Grant Green always brought out the best in Big John Patton. Almost any record that featured the guitarist and organist was dominated by their scintillating interplay, and it always sounded like they were trying to top each other's blistering, funky solos. Patton and Green rarely sounded better than they did on Got a Good Thing Goin', a 1966 session that functioned as a showcase for the pair's dynamic interaction and exciting, invigorating solos. In particular, the duo's mastery is evident because there are no horns to stand in the way – only drummer Hugh Walker and conga player Richard Landrum provide support, leaving plenty of room for Green and Patton to run wild.
Features the high-fidelity SHM-CD format (compatible with standard CD player) and the latest 24bit 192kHz remastering. One of the coolest, hippest albums on Blue Note from organist John Patton – a set that really shows the Hammond giant taking on a new sense of direction – especially in his rhythms! The album's one of a few of John's to feature great drums from the massively overlooked Hugh Walker – a player who could really open up a tune, while still letting it swing – creating this sense of space that's really filled up by Patton's broad colors and tones on the keyboard, and by some mindblowing work on tenor sax by the equally overlooked Harold Alexander! The tunes have an open, flowing feel that's almost more in Larry Young territory – yet still retains the soul of Patton's other work too – and titles include "Soul Man", "Chittlings Con Carne", "Ding Dong", and "Congo Chant".
John Patton, Grant Green and Ben Dixon were introduced to Blue Note by Lou Donaldson and quickly became the quintessential rhythm section for Blue Note's funkier session. They came together for this, John Patton's first album, with two of the label's tenor saxophonists Fred Jackson and Harold Vick. The double tenors and organ trio make an unbeatable combination for some soulful, swinging music. The title tune and "The Silver Meter" were radio hits that remain among the most popular of Patton's recorded performances.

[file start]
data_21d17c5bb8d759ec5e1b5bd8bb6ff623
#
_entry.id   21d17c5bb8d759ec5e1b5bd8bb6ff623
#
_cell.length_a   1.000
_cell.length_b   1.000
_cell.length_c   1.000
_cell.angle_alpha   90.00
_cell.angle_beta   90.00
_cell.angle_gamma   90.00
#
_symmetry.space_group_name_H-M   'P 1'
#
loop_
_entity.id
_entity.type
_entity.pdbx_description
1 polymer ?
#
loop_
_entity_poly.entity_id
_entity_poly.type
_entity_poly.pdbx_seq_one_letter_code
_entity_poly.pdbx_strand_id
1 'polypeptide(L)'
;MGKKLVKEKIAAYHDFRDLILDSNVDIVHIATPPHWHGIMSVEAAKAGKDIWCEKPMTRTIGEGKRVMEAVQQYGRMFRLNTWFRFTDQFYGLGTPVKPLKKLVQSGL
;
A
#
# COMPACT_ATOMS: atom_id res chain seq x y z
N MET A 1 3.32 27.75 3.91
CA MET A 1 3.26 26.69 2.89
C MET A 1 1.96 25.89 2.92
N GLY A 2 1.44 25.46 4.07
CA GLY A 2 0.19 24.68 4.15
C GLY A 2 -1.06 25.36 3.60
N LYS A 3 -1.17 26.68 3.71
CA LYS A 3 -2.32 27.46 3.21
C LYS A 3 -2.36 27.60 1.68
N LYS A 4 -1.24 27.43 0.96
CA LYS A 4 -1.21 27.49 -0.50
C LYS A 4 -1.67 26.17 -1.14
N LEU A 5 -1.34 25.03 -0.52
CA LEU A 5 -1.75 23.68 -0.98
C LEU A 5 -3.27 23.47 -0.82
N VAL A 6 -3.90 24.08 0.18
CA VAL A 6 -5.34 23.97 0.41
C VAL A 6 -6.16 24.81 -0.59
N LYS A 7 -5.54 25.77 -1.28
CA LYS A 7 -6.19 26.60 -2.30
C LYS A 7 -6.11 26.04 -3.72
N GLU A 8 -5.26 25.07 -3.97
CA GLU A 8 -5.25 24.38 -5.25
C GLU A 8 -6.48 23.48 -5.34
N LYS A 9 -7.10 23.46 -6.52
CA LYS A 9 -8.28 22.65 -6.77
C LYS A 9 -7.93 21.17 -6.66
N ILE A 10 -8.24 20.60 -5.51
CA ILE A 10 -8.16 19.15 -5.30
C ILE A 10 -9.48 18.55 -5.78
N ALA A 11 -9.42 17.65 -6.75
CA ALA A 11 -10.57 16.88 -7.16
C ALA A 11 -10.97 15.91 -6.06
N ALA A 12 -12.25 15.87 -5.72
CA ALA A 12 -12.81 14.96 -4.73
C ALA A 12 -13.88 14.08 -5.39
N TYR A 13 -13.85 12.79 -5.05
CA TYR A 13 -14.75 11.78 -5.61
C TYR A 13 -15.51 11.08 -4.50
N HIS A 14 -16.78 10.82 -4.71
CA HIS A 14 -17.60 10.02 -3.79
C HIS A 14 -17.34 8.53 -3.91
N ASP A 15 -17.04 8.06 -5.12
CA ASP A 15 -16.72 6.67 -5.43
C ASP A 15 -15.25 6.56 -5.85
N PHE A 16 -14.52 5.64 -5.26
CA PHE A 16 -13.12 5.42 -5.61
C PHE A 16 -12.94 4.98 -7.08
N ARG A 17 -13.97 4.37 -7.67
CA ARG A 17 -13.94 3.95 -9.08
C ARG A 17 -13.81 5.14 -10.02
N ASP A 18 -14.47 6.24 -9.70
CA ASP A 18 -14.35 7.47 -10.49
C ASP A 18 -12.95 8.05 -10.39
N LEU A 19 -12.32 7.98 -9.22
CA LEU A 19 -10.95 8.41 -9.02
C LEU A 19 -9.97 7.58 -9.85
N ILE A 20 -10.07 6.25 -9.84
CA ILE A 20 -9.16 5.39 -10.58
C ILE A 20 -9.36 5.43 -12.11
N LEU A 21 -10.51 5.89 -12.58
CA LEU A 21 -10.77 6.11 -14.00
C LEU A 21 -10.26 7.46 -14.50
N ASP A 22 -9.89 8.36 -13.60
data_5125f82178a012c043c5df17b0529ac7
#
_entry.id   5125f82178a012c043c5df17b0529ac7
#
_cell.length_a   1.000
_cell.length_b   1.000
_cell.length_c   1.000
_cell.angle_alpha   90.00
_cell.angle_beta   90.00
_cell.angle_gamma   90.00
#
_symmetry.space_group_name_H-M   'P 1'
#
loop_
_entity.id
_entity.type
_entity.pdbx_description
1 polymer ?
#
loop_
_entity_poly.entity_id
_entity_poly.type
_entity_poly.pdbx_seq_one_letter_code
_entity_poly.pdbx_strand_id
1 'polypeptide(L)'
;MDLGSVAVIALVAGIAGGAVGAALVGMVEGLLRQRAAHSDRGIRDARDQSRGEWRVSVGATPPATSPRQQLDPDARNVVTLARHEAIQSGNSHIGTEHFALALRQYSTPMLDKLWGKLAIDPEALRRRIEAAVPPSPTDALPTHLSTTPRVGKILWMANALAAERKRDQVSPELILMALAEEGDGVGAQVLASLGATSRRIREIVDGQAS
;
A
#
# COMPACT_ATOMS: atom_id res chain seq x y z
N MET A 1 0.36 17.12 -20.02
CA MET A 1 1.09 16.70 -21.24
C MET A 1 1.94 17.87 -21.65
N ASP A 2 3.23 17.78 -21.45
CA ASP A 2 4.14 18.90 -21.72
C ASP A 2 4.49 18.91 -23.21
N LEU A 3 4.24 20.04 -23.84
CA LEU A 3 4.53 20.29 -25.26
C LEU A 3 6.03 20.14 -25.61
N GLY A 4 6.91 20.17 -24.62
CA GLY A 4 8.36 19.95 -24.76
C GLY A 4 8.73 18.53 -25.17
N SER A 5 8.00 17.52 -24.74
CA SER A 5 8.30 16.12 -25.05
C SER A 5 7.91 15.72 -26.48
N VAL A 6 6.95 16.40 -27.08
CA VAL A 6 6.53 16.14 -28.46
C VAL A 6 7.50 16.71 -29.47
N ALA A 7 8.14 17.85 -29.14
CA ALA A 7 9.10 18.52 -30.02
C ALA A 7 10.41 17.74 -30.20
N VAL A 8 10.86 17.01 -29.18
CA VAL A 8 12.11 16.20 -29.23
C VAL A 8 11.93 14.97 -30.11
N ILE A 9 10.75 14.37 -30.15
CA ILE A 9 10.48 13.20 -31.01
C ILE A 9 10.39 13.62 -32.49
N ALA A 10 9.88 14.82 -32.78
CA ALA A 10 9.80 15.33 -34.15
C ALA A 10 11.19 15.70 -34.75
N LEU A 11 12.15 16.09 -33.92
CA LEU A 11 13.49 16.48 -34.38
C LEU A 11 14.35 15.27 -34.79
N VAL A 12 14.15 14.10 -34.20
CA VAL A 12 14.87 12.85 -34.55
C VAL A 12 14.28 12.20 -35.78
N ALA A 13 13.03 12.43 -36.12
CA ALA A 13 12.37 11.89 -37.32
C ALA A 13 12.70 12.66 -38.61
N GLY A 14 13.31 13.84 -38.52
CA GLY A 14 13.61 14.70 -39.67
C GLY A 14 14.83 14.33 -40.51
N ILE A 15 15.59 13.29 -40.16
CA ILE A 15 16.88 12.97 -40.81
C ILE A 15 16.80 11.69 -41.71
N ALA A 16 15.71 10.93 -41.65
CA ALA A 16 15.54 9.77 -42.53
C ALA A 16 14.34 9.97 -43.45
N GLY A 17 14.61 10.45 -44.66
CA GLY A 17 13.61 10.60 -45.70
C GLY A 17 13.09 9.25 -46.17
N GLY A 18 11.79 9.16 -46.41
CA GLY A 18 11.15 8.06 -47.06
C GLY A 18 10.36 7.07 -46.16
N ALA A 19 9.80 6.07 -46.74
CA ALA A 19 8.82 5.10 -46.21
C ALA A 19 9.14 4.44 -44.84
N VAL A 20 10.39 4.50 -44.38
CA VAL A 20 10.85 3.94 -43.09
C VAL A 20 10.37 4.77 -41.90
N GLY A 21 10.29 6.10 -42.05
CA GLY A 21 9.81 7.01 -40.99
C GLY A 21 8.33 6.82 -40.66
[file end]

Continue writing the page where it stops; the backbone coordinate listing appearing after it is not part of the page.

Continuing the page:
Patton/Tora! Tora! Tora! features some of the modern era's finest orchestral performances. Indeed, The General's March From Patton, a medley of the most dramatic cues from the soundtrack (and not on this CD), is a stirring piece that ranks with the 1812 Overture (by Tchaikovsky) and Fireworks Music (by Handel) as a power classic. The CD does feature all of the elements of the medley along with some cues and incidental music that were not used in the score. As a bonus, this disc also features some of the music from Tora! Tora! Tora!. While neither soundtrack is presented in its entirety, the music is ample evidence of Jerry Goldsmith's reputation as one of Hollywood's film music composers. This CD is an excellent addition to any orchestral collection – classical and/or contemporary.
The Mosaic Select treatment has deservedly been given to Big John Patton. There are those who argue that Patton's entire catalog should have been the subject of a Mosaic box set proper. There was easily enough material for five, if not six, CDs. There are five albums collected here. His first three, Along Came John, The Way I Feel, and Oh Baby!, were recorded in 1963, 1964, and 1965, respectively. The last two on this set are That Certain Feeling and Understanding, from 1968. Missing are Blue John, his proper second album from 1963 and unreleased until 1986, Let 'Em Roll, and Got a Good Thing Goin', released in 1965 and 1966, and his post-1968 work, Accent on the Blues, Memphis to New York Spirit (unreleased until 1996), and Boogaloo.
Coordinated by acoustic Delta guitarist Steve James (who also penned the liner notes and appears on two tracks), this is a respectful but refreshingly not-always-reverent tribute to the undisputed king of the Delta blues. Although there are only 12 tracks and some of Patton's defining tunes – like "Screamin' and Hollerin' the Blues" and "A Spoonful Blues" – are MIA, these performances capture the spirit of Patton and show how his legacy extends to contemporary blues musicians.